Majority of smokers have bought cigarettes during the lockdown - study
Johannesburg - Despite the ban on the sale of cigarettes, it seems like the majority of smokers in the country have found a way to get their fix during lockdown.
This is according to a research report released this week by the University of Cape Town.
The report, which was released yesterday, has shown that more than 90% of smokers have bought cigarettes during the lockdown, despite the ban on tobacco sales.
But smokers have had to pay a substantially higher price and many have had to purchase other unfamiliar brands, as their favourite brands were often unavailable.
During the lockdown, essential services retailers and petrol station stores have been banned from selling alcohol and cigarettes. The government has justified the ban on studies showing that smoking can make people more susceptible to serious complications from a Covid-19 infection.
The Research Unit on the Economics of Excisable Products at UCT, headed by Professor Corné van Walbeek, performed an online survey, which was completed by more than 16000 respondents. The aim was to understand smokers’ behaviour during the lockdown period.
“Our unit has a strong public health focus and our research is often in conflict with the tobacco industry’s rhetoric. We do objective and rigorous research. We did not do this study to take sides with any grouping; we simply wanted to understand what was going on in smokers’ lives," said Van Walbeek.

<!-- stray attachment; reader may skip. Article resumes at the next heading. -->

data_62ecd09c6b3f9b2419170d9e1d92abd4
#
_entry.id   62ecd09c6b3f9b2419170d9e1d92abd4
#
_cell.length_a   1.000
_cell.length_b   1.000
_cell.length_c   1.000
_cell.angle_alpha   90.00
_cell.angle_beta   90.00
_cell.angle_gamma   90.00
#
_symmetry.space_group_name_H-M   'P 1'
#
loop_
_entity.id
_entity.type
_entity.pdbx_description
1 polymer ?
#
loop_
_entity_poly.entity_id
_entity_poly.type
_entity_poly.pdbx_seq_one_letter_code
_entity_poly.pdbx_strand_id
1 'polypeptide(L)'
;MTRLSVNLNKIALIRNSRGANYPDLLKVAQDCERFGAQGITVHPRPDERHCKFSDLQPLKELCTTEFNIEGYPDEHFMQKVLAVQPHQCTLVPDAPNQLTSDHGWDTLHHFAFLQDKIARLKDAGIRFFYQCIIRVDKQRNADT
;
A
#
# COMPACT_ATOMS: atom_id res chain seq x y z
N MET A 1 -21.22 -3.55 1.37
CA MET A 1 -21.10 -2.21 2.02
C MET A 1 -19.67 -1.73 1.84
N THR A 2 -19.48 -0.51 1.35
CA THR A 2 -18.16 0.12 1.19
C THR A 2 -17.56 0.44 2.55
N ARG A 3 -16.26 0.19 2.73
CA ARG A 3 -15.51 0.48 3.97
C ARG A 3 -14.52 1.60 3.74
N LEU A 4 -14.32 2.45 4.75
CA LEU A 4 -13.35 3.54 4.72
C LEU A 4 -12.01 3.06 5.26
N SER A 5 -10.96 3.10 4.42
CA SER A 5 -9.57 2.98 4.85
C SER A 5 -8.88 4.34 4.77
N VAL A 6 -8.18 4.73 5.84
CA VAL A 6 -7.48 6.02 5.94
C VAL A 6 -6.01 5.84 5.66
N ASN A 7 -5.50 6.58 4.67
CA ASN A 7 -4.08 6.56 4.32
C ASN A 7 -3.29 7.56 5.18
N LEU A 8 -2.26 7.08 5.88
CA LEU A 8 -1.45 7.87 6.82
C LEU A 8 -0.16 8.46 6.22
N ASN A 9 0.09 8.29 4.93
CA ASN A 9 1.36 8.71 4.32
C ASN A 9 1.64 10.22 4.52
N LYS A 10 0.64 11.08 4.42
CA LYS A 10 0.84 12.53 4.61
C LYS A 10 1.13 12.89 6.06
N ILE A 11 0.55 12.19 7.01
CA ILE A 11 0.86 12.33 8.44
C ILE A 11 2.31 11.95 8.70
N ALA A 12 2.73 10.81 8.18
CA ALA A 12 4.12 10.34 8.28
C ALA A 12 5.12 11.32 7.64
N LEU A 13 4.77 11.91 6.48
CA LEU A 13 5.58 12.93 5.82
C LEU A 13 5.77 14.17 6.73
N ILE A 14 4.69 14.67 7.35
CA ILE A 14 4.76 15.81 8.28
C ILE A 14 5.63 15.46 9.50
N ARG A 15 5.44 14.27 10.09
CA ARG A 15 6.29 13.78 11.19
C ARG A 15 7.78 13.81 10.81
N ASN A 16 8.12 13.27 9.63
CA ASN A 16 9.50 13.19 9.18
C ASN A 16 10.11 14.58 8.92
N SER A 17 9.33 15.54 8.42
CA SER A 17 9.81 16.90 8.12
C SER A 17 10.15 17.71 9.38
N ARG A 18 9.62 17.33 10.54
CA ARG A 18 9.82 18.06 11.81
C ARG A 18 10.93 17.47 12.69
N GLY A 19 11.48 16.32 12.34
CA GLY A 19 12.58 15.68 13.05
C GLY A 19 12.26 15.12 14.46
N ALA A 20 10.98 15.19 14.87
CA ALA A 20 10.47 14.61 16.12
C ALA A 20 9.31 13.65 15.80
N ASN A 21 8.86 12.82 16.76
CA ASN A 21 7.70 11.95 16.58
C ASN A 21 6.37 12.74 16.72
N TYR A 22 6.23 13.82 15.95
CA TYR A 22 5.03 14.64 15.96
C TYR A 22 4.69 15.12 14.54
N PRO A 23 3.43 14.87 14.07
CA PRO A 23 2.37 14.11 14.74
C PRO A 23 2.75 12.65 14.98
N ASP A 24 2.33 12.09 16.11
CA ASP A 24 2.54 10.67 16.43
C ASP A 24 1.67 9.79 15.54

The survey, which was conducted between April 29 and May 1, showed that 41% of respondents indicated they had tried to quit and 39% were successful. Most of the people who quit had tried quitting previously.
Only 12% who had quit smoking successfully indicated they will start smoking when they can buy cigarettes again.
The research also showed that in the first two weeks of the lockdown, average consumption increased to 11 cigarettes, but after President Cyril Ramaphosa announced the two-week extension to the lockdown on April 9, average consumption decreased to nine cigarettes per day.
According to Van Walbeek the distribution network through which smokers buy their cigarettes has also changed considerably.
Whereas formal retailers were the dominant outlets for cigarettes before the lockdown (56%), they have all but disappeared during the lockdown (3%). The number of people using street vendors has risen from 3% before the lockdown to 26%, while the proportion of people relying on house shops has risen from 4% to 18%.
Meanwhile 4% of survey respondents indicated that they had bought theirs through “drug dealers”, “smugglers”, or “black market traders”.
Van Walbeek believes that the ban is failing in what it was supposed to do.
“While the original intention of the ban was to support public health, the reality right now is that the disadvantages of the ban greatly outweigh the advantages.
“People are buying cigarettes in large quantities. While one should not exaggerate the revenue potential of excise taxes on tobacco products, since it contributes only 1 percent of total government revenue, it is foolish to not collect that revenue."
The Department of Co-operative Governance and Traditional Affairs did not respond to queries last night.